Philly MC Meek Mill takes a lot of shit and talks a lot of shit, whether he’s beefing with his hip-hop peers over ghostwriting and freestyling, getting ridiculed by certain segments of the music press or vowing to never get into digital rumbles ever again. Something that’s important to keep into perspective, though. Dude can rap, dude has a vision and a message, and he is driven to bring those things to his fans. Continue reading →
Philly rockers Restorations join DRGN King at Spruce Street Harbor tonight — a great chance to enjoy music by two bands that exude Philly pride and musicianship. Restorations most recently completed a tour throughout Europe, and DRGN King spent this past spring touring throughout the U.S. See them together in their home city at tonight’s free performance, and listen to each of their latest releases below. Continue reading →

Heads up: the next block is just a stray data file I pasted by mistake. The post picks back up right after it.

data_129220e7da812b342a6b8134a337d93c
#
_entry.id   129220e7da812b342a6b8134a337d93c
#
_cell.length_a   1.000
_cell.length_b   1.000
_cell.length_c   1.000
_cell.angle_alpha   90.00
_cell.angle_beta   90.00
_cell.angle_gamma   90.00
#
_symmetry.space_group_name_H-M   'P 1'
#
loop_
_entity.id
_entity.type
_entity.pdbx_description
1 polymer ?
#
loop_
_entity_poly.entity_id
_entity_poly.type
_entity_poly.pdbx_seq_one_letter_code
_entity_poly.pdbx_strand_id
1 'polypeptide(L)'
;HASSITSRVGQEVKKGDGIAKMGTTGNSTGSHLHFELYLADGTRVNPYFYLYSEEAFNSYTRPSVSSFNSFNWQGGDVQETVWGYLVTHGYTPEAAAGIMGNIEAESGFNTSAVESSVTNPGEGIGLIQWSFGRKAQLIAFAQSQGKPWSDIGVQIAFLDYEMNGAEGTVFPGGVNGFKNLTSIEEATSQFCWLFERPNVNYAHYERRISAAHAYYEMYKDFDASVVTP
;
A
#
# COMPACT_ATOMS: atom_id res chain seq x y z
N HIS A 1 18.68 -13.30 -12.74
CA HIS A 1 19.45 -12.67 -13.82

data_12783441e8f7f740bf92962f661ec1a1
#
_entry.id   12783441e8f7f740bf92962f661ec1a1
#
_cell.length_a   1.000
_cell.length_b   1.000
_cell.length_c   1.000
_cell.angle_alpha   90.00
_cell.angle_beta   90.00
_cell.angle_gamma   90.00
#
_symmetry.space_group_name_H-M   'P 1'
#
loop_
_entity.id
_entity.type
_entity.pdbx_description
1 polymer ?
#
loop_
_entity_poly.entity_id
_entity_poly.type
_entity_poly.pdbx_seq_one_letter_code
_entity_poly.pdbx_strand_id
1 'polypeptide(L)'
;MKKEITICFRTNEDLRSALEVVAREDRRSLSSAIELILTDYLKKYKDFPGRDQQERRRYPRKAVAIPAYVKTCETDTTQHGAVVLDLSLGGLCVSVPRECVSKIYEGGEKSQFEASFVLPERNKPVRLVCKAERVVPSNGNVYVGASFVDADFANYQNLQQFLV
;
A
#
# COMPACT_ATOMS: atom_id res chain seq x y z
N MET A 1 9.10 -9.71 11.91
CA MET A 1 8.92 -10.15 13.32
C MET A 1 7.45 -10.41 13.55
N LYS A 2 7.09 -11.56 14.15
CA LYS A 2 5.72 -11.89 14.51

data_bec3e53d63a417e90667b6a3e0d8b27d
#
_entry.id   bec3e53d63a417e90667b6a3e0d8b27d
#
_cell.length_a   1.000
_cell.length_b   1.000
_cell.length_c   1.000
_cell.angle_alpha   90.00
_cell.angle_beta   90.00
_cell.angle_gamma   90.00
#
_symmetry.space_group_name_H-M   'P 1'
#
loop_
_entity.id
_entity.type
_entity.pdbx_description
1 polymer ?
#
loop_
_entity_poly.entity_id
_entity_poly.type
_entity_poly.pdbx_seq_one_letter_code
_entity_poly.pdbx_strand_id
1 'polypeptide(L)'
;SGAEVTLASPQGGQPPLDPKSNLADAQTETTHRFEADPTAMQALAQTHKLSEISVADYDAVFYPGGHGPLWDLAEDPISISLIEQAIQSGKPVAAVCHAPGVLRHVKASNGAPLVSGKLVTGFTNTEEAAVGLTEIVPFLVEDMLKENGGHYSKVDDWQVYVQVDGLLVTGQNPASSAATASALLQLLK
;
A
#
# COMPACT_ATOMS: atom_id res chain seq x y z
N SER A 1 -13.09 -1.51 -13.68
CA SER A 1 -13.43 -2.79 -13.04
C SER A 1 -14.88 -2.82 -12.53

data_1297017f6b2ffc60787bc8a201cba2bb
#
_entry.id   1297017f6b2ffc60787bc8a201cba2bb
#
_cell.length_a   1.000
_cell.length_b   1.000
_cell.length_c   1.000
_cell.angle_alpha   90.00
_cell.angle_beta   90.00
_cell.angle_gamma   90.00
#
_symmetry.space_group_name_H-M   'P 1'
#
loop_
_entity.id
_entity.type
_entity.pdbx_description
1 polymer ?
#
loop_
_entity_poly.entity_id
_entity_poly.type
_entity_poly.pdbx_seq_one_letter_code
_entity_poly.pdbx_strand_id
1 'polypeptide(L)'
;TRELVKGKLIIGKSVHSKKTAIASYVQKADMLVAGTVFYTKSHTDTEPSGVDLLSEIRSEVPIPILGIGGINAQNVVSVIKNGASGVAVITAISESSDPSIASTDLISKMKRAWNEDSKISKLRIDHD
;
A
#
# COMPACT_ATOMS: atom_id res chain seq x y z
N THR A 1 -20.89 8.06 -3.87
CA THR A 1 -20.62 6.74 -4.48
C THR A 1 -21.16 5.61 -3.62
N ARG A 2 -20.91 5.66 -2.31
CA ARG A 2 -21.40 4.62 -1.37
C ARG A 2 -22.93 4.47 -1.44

The internet has been aflutter over rapper Meek Mill‘s very public feud with Drake, especially in the wake of Drake’s ruthless diss track “Back to Back.” For those who are unfamiliar, the gist of the feud is that Meek accused Drake of not writing all his own raps. It only makes sense that those in Philly’s hip-hop scene have their own two cents about the conflict when considering Meek’s roots in the city.
During a recent radio interview with Hot 97‘s Peter Rosenberg, West Philly rapper Chill Moody explained what he believes is the reason Meek is so vehemently against Drake’s supposed use of ghostwriting. Continue reading →